Simon Gamble: I think at scale if you want to hear as much as possible, it drives cost down significantly, but you need to segment as appropriate. So I guess Wi-Fi shouldn’t be anywhere near point-of-sale for example. But if there’s no reason I can’t share the same equipment, as long as it’s secure and you know that the bigger you get the the more saving a dollar a month at each store across 10,000 locations makes a difference you know? So we see a lot of shade infrastructure and we deploy a lot of shared infrastructure. I also want to point out you’re getting that data I see a little demos from from new companies that are saying, “hey we can help you analyze customer flow through a store and we might do that via heading three Wi-Fi access points in triangulating way people are moving,” etc. etc. and a lot of the time was showing and what people bite on is watching their data live in in real time because it’s kind of intriguing, but in reality no one’s gonna be sitting there watching that stuff in real time so you need to have an executive summary that comes out once a day, week, month for it to actually be valuable to an organization. Just like people need to be careful about looking at the very big difference between looking at a single site in real time for 10 minutes for while someone’s demoing technology to you versus looking at your entire estate in a way that you can actually make sense of.
Brian Chambers: What sells and what works operationally are sometimes two very different things for today.
Simon Gamble: Exactly. But you know if you can, it’s an old story, but if you can get your budget out a marketing to pay for an IT spend that can be good too. That’s why a lot of these things exist because if IT is struggling for money and marketing has a pile sitting there then yeah you can get some money out of them. A lot of the marketing bells and whistles can’t be utilized properly and so people need to think about it.
Stephen Foskett: It is pretty scary to think about basically crossing the streams and having guest Wi-Fi able to access, you know, important behind the scenes retail applications, but that being said, I think that it’s also inevitable that that’s going to be happening, that they will share infrastructure. So I think that it requires extreme levels of security. There was a highly publicized situation of sort of a sitting in the parking lot hacking over the Wi-Fi at a retail company. And that is not at all uncommon. Anyone who’s been to DEFCON knows about some of that stuff. But yeah, I think that it is pretty scary from a technical perspective to think about crossing those streams. It’s also scary I think from a consumer perspective to think about all this data that’s being collected, but I don’t think that we’re going able to restuff that genie in the bottle because of what you just said Simon, which is it kind of comes down to budgets and the way that these things are sold. I think a lot of companies look at, you know, localization and location-based services and customized ads and things like that as a way to basically make a lot of this edge IT pay for itself or even more, become a profit center. In many cases that’s working. I think that if you look at some of these large retailers, many of them are making money, like real money, real profit, off of the IT infrastructure they have in their stores nowadays, whether it’s through partner-based advertising, multiple tenants, as we said the loyalty program/customer, location, services, etc., but it’s not all bad. I think that also some companies are also using these to improve customer service and to make customers happy. I know that increasingly were seeing distributed purchasing where you can basically buy something from anywhere in the store and restaurants as well. We’re definitely seeing a quick serve restaurants of proliferation of self-service ordering, roving ordering, as I know Brian that you guys have have implemented as well, where people are ordering from places that you wouldn’t think, you know, from the driveway, from outside, and that actually improves customer service. I think that customers really appreciate those applications. So maybe maybe we can shift gears a little bit. Yes, some of the stuff is scary, but some of the stuff is helpful too, right?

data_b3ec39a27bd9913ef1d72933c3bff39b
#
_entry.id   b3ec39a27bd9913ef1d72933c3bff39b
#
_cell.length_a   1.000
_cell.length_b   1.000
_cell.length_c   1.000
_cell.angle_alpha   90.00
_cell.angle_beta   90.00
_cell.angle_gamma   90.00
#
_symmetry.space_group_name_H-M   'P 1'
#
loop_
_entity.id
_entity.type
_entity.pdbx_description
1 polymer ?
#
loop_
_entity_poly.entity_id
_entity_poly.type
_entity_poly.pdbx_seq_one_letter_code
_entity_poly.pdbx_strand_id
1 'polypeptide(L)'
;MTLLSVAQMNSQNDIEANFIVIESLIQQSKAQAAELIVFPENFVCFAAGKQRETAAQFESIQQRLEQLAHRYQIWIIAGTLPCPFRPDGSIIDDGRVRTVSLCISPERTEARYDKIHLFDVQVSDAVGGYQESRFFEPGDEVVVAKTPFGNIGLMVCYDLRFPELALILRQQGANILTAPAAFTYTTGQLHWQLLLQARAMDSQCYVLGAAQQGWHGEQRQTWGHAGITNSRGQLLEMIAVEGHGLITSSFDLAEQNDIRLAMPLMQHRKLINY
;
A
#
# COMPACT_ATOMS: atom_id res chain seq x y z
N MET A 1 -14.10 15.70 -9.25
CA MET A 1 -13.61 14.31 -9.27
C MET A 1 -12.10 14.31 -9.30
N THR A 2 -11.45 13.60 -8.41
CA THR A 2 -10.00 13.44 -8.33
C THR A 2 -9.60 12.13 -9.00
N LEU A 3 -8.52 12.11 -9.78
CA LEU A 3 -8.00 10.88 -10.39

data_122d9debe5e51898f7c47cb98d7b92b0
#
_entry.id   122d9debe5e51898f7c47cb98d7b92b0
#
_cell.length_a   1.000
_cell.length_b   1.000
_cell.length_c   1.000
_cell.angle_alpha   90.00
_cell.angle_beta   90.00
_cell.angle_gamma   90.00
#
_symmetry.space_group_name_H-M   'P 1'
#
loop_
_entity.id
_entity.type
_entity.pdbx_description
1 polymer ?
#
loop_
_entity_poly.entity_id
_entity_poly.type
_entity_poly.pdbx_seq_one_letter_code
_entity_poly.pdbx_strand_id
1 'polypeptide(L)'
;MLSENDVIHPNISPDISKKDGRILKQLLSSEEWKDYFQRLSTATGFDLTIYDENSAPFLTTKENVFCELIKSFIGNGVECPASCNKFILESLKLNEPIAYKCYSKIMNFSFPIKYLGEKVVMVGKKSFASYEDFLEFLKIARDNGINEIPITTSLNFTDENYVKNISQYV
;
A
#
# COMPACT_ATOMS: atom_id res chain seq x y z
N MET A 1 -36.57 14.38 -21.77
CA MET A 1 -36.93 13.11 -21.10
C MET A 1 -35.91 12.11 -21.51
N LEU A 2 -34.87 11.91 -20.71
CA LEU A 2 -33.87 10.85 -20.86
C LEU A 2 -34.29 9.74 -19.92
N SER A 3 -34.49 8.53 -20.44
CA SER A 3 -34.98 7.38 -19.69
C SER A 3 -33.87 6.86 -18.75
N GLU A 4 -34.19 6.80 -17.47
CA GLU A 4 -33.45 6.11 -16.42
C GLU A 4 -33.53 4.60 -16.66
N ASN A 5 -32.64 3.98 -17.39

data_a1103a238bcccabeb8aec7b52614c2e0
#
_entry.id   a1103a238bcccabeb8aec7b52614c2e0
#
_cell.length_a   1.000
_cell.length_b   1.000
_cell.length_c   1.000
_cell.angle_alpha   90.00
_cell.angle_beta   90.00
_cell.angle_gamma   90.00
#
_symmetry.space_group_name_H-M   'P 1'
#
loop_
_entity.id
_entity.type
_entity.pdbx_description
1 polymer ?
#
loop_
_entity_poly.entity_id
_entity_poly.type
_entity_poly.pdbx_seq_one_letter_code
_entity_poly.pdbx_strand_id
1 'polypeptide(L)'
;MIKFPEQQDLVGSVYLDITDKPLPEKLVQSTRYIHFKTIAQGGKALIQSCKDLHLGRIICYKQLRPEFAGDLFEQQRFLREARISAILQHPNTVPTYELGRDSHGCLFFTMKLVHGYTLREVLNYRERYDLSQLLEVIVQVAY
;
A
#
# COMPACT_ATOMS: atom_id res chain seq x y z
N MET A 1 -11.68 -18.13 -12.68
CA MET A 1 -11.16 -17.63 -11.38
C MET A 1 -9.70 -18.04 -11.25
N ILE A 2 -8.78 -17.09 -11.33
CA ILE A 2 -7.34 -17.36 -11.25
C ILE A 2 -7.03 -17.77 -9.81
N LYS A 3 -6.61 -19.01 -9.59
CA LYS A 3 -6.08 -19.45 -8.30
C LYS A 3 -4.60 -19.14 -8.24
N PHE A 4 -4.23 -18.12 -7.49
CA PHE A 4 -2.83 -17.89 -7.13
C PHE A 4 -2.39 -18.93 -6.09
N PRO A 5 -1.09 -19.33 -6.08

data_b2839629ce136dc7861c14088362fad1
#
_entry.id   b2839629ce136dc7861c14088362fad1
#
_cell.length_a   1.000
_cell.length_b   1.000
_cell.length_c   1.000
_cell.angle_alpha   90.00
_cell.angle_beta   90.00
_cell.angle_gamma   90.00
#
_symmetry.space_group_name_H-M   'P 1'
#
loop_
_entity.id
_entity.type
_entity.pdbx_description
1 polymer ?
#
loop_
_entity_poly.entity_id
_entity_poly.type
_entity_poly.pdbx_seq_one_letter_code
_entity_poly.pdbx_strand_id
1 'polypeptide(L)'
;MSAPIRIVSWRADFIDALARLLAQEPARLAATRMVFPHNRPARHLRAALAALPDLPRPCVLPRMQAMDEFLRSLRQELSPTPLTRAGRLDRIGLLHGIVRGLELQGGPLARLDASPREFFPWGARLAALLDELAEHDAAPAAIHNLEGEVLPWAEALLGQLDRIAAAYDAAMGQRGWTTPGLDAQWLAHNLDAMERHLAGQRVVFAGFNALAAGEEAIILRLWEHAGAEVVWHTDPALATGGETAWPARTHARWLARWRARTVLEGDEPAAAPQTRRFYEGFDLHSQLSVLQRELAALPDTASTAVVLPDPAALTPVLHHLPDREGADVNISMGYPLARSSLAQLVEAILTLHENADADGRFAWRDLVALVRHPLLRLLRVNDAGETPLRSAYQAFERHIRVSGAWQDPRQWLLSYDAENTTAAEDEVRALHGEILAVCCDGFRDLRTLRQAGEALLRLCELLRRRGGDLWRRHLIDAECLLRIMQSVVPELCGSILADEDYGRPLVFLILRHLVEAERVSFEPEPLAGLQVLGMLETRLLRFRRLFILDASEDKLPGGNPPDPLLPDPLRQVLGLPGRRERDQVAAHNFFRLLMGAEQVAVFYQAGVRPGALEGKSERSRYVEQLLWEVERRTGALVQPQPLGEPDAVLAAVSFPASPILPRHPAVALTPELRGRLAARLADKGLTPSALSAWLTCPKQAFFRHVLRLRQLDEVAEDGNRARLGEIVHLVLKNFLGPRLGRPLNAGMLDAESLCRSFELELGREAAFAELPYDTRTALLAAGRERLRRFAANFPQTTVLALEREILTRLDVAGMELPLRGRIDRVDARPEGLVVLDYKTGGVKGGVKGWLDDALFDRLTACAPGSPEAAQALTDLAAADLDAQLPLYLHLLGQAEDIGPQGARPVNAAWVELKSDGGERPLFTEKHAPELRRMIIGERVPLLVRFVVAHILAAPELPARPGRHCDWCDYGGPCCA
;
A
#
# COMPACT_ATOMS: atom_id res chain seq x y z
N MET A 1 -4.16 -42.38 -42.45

Simon Gamble: I think it ultimately it all has to be helpful. When everybody in business, no matter what you’re in business to make money. That’s what business is about. But you’ll most important asset are people, whether it’s internal people or customers to come back to you, so if you if you scare of your employees all your customers, you’re not gonna be making money in business for very long. So these things have a way of self-repair. There are some dodgy people around that that come up with technologies that may be a more of a scam than now, but they don’t last very long. And anyone that’s been in business for a decent period of time knows you have to look after your customers and your employees. So yeah, everybody needs to be aware of it, but as a consumer, speaking as a consumer, I’m not particularly worried about a lot of the stuff. I have some cautious skepticism about a lot of technologies but I think by-and-large, these things are for the best.